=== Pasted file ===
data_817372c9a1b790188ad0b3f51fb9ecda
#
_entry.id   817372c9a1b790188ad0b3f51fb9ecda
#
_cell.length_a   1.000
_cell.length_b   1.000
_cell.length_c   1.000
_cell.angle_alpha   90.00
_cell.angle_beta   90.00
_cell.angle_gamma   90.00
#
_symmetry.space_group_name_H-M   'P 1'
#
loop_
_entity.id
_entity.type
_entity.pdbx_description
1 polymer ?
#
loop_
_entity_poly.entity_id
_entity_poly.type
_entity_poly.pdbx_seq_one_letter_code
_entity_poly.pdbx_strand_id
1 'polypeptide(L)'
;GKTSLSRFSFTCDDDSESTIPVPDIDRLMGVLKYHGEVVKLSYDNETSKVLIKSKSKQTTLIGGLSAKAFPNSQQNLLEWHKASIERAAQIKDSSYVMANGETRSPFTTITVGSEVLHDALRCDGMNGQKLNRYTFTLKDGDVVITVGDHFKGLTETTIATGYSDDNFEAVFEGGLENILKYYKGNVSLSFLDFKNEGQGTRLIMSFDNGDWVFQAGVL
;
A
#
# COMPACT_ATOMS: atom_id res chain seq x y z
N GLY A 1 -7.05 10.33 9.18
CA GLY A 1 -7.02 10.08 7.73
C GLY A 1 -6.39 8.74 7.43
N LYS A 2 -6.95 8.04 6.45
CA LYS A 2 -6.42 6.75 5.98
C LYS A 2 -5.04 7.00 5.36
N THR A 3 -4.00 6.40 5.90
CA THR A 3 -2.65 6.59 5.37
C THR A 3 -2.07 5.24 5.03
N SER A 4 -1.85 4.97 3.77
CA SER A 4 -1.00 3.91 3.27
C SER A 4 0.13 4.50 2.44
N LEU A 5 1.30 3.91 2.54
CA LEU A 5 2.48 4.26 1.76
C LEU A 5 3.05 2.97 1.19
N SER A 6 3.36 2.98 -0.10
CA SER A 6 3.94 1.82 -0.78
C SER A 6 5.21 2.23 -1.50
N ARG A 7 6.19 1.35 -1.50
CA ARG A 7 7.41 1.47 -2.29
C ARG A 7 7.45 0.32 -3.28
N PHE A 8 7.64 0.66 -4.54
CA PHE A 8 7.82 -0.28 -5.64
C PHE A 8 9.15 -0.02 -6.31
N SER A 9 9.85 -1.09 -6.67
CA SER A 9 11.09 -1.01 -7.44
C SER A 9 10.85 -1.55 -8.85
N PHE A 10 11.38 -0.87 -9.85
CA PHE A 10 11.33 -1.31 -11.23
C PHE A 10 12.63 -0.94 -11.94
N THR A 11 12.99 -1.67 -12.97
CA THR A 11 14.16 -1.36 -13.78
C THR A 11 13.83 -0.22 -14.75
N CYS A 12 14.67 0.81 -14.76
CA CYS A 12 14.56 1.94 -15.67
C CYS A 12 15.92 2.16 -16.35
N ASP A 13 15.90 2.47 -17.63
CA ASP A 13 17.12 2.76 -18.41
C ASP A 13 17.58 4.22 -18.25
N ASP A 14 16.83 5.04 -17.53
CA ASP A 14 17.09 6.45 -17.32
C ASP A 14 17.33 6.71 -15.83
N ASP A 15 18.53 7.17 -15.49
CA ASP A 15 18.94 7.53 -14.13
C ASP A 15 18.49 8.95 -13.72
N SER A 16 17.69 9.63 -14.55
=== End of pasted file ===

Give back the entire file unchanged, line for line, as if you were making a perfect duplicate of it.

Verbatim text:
data_817372c9a1b790188ad0b3f51fb9ecda
#
_entry.id   817372c9a1b790188ad0b3f51fb9ecda
#
_cell.length_a   1.000
_cell.length_b   1.000
_cell.length_c   1.000
_cell.angle_alpha   90.00
_cell.angle_beta   90.00
_cell.angle_gamma   90.00
#
_symmetry.space_group_name_H-M   'P 1'
#
loop_
_entity.id
_entity.type
_entity.pdbx_description
1 polymer ?
#
loop_
_entity_poly.entity_id
_entity_poly.type
_entity_poly.pdbx_seq_one_letter_code
_entity_poly.pdbx_strand_id
1 'polypeptide(L)'
;GKTSLSRFSFTCDDDSESTIPVPDIDRLMGVLKYHGEVVKLSYDNETSKVLIKSKSKQTTLIGGLSAKAFPNSQQNLLEWHKASIERAAQIKDSSYVMANGETRSPFTTITVGSEVLHDALRCDGMNGQKLNRYTFTLKDGDVVITVGDHFKGLTETTIATGYSDDNFEAVFEGGLENILKYYKGNVSLSFLDFKNEGQGTRLIMSFDNGDWVFQAGVL
;
A
#
# COMPACT_ATOMS: atom_id res chain seq x y z
N GLY A 1 -7.05 10.33 9.18
CA GLY A 1 -7.02 10.08 7.73
C GLY A 1 -6.39 8.74 7.43
N LYS A 2 -6.95 8.04 6.45
CA LYS A 2 -6.42 6.75 5.98
C LYS A 2 -5.04 7.00 5.36
N THR A 3 -4.00 6.40 5.90
CA THR A 3 -2.65 6.59 5.37
C THR A 3 -2.07 5.24 5.03
N SER A 4 -1.85 4.97 3.77
CA SER A 4 -1.00 3.91 3.27
C SER A 4 0.13 4.50 2.44
N LEU A 5 1.30 3.91 2.54
CA LEU A 5 2.48 4.26 1.76
C LEU A 5 3.05 2.97 1.19
N SER A 6 3.36 2.98 -0.10
CA SER A 6 3.94 1.82 -0.78
C SER A 6 5.21 2.23 -1.50
N ARG A 7 6.19 1.35 -1.50
CA ARG A 7 7.41 1.47 -2.29
C ARG A 7 7.45 0.32 -3.28
N PHE A 8 7.64 0.66 -4.54
CA PHE A 8 7.82 -0.28 -5.64
C PHE A 8 9.15 -0.02 -6.31
N SER A 9 9.85 -1.09 -6.67
CA SER A 9 11.09 -1.01 -7.44
C SER A 9 10.85 -1.55 -8.85
N PHE A 10 11.38 -0.87 -9.85
CA PHE A 10 11.33 -1.31 -11.23
C PHE A 10 12.63 -0.94 -11.94
N THR A 11 12.99 -1.67 -12.97
CA THR A 11 14.16 -1.36 -13.78
C THR A 11 13.83 -0.22 -14.75
N CYS A 12 14.67 0.81 -14.76
CA CYS A 12 14.56 1.94 -15.67
C CYS A 12 15.92 2.16 -16.35
N ASP A 13 15.90 2.47 -17.63
CA ASP A 13 17.12 2.76 -18.41
C ASP A 13 17.58 4.22 -18.25
N ASP A 14 16.83 5.04 -17.53
CA ASP A 14 17.09 6.45 -17.32
C ASP A 14 17.33 6.71 -15.83
N ASP A 15 18.53 7.17 -15.49
CA ASP A 15 18.94 7.53 -14.13
C ASP A 15 18.49 8.95 -13.72
N SER A 16 17.69 9.63 -14.55